Ayn Rand didn’t like libertarians, Austrians or Milton Friedman

When you study the works of legendary Objectivist philosopher Ayn Rand and then compare her ideas to that of many libertarians, Austrians and perhaps even Milton Friedman in some cases, you have to wonder why exactly she disliked them so much.

Her interviews tended to reveal that she believed that her philosophies were plagiarized by libertarians. She also suggested that Austrian economists, like Ludwig von Mises, had no philosophical premises.

Rand was a great woman and you can be in awe reading her work or listening to her interviews, but… (we’ll leave it at that).

Here are three quotes from Rand:

On Milton Friedman:

“I saw five minutes of it [Free to Choose]; that was enough for me, because I know [Milton] Friedman’s ideas. He is not for capitalism; he’s a miserable eclectic. He’s an enemy of Objectivism, and his objection is that I bring morality into economists, which he thinks should be amoral. I don’t always like what public television puts on, but they have better programs than ‘Free to Choose’ – the circus, for instance.”

On libertarians:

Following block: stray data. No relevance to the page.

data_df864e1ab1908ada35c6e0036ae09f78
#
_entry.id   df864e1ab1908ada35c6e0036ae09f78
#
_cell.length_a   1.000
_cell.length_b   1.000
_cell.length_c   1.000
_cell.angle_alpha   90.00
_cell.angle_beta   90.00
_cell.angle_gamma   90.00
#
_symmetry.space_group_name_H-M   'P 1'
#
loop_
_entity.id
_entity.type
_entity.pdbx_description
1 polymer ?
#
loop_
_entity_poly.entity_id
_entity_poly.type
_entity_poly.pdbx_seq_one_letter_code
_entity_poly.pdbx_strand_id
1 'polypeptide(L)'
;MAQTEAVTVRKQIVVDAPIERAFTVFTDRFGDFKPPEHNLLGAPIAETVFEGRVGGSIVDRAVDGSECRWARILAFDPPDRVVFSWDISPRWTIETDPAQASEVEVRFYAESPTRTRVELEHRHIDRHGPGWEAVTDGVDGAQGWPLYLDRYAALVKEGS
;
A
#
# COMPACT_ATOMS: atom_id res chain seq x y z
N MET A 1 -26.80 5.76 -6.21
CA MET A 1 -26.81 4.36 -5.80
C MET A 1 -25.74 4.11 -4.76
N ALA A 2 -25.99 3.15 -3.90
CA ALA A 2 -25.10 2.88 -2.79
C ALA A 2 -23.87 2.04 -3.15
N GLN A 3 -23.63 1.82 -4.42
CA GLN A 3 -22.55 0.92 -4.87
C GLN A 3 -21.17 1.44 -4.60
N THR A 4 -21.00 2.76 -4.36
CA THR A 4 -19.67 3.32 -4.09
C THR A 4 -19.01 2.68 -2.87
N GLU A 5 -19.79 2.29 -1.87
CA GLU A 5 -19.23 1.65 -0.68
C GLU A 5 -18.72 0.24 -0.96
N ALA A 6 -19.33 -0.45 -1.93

“They’re not defenders of capitalism. They’re a group of publicity seekers who rush into politics prematurely, because they allegedly want to educate people through a political campaign, which can’t be done. Further, their leadership consists of men of every persuasion, from religious conservatives to anarchists. Most of them are my enemies: they spend their time denouncing me, while plagiarizing my ideas. Now it’s a bad sign for an allegedly pro-capitalist party [Libertarian Party] to start by stealing ideas.

“I don’t think plagiarists are effective. I’ve read nothing by libertarians (when I read them, in the early years) that wasn’t my ideas badly mishandled – that is, the teeth pulled out of them – with no credit given. I didn’t know whether to be glad that no credit was given, or disgusted. I felt both. They are perhaps the worst political group today, because they can do the most harm to capitalism, by making it disreputable. I’ll take Jane Fonda over them.”

On the Austrian School of Economics:

“I think they are a school that has a great deal of truth and proper arguments to offer about capitalism – especially [Ludwig] von Mises – but I certainly don’t agree with them in every detail, and particularly not in their alleged philosophical premises. They don’t have any, actually. They attempt – von Mises particularly – to substitute economics for philosophy. That cannot be done.”

If you don’t feel like reading 1,000 pages of “Altas Shrugged” or peruse her numerous non-fiction books and essays then you should certainly check out “Ayn Rand Answers – the Best of her Q&A” by Robert Mayhew to gain superb insight on an array of issues, including U.S. politics of the 1960s and 1970s.

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